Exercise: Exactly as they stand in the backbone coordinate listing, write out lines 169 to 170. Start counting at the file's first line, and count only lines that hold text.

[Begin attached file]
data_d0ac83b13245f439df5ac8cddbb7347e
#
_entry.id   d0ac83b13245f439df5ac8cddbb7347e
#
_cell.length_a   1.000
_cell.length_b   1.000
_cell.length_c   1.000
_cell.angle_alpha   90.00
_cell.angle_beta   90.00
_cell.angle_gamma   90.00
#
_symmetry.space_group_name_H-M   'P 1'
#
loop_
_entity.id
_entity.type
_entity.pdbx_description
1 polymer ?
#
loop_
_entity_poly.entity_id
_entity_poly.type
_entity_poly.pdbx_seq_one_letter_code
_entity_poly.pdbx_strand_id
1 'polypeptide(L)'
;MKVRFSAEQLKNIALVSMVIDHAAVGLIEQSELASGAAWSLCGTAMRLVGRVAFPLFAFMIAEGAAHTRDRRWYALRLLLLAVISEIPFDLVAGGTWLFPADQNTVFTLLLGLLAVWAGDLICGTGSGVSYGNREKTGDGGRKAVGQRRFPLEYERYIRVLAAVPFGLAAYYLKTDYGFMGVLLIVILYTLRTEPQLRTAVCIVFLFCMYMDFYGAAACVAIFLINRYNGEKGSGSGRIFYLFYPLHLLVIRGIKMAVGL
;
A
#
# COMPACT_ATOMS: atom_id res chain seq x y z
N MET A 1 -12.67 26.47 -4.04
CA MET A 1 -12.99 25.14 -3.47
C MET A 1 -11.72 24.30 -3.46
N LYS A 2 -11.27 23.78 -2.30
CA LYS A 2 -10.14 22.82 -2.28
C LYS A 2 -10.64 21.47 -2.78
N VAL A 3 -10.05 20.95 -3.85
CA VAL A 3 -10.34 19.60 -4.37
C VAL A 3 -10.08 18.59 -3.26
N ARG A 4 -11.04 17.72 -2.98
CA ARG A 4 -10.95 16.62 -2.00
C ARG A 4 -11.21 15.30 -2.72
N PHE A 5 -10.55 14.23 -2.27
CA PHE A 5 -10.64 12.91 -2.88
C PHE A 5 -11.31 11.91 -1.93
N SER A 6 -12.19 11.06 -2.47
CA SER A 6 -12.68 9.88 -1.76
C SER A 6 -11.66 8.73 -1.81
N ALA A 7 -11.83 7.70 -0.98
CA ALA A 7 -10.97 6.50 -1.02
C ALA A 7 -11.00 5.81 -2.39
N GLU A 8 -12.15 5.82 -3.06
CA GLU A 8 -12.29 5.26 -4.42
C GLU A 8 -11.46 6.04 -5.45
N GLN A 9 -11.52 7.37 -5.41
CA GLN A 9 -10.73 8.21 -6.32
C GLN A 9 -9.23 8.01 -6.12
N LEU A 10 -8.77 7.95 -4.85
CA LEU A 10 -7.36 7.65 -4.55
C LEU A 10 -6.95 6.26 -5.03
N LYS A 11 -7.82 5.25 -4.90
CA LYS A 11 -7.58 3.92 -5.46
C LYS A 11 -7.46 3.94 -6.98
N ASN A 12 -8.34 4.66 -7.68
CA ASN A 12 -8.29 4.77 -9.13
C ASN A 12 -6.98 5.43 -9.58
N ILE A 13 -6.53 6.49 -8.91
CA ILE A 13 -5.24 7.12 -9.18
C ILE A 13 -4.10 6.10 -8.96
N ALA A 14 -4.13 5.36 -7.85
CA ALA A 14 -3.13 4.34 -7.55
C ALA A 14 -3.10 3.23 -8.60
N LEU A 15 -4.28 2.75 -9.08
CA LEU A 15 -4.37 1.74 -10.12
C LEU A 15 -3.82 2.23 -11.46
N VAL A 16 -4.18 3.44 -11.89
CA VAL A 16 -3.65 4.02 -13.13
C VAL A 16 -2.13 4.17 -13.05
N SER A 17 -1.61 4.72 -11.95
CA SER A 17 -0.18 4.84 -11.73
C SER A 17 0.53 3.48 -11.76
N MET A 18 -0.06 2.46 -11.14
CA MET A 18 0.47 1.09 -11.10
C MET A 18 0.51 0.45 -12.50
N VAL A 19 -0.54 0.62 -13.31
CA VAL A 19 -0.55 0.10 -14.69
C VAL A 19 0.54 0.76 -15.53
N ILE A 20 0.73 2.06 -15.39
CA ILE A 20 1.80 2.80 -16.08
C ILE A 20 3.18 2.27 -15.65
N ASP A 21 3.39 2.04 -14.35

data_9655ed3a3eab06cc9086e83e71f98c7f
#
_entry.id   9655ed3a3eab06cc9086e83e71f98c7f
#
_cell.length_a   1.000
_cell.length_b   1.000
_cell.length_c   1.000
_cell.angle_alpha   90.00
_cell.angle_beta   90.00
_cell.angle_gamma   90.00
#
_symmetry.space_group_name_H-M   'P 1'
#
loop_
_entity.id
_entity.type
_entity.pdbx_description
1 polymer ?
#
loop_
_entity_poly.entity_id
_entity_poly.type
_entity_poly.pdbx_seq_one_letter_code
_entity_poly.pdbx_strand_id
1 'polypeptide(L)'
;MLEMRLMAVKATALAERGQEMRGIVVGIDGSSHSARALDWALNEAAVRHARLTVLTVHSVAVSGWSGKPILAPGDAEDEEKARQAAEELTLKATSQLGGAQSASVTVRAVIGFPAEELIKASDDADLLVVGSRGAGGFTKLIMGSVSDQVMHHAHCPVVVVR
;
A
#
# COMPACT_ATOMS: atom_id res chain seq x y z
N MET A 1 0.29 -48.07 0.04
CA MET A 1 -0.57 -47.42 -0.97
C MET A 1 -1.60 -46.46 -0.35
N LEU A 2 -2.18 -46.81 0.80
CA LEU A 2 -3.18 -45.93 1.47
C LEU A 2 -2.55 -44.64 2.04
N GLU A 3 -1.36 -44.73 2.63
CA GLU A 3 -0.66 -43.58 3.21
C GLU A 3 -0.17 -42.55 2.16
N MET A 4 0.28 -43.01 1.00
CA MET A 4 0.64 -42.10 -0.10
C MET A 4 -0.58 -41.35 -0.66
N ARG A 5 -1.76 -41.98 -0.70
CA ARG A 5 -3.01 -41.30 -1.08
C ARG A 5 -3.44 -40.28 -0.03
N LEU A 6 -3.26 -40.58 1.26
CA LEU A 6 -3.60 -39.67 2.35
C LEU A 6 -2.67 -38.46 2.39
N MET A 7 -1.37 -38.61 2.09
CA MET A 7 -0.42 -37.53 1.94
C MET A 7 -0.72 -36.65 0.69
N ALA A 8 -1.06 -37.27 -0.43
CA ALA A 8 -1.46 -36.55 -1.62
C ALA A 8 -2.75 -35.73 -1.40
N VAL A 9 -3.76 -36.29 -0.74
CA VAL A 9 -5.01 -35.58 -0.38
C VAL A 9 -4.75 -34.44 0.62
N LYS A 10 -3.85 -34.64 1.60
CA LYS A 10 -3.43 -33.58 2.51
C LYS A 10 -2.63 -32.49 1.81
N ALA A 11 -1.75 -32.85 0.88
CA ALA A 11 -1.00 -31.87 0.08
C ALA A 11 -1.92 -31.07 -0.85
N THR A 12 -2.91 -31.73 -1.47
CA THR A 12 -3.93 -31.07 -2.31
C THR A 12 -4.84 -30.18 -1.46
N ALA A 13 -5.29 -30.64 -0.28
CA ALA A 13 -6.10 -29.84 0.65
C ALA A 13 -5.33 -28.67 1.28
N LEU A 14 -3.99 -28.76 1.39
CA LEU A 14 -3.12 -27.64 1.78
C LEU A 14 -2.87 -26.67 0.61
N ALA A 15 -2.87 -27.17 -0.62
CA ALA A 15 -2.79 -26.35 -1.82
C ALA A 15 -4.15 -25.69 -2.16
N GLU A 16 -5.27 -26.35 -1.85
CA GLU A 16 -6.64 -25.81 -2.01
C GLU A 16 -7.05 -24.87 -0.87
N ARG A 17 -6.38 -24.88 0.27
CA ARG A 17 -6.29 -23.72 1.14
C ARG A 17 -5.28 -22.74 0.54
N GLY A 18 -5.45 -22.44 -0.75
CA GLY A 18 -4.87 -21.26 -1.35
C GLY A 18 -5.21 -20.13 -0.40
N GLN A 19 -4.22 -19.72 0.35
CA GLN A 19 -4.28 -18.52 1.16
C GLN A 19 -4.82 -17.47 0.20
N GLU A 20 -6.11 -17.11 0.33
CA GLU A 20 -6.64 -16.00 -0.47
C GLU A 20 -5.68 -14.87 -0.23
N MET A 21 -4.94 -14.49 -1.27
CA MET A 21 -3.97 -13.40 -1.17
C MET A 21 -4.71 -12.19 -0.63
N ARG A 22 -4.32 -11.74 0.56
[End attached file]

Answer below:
C GLU A 16 -7.05 -24.87 -0.87
N ARG A 17 -6.38 -24.88 0.27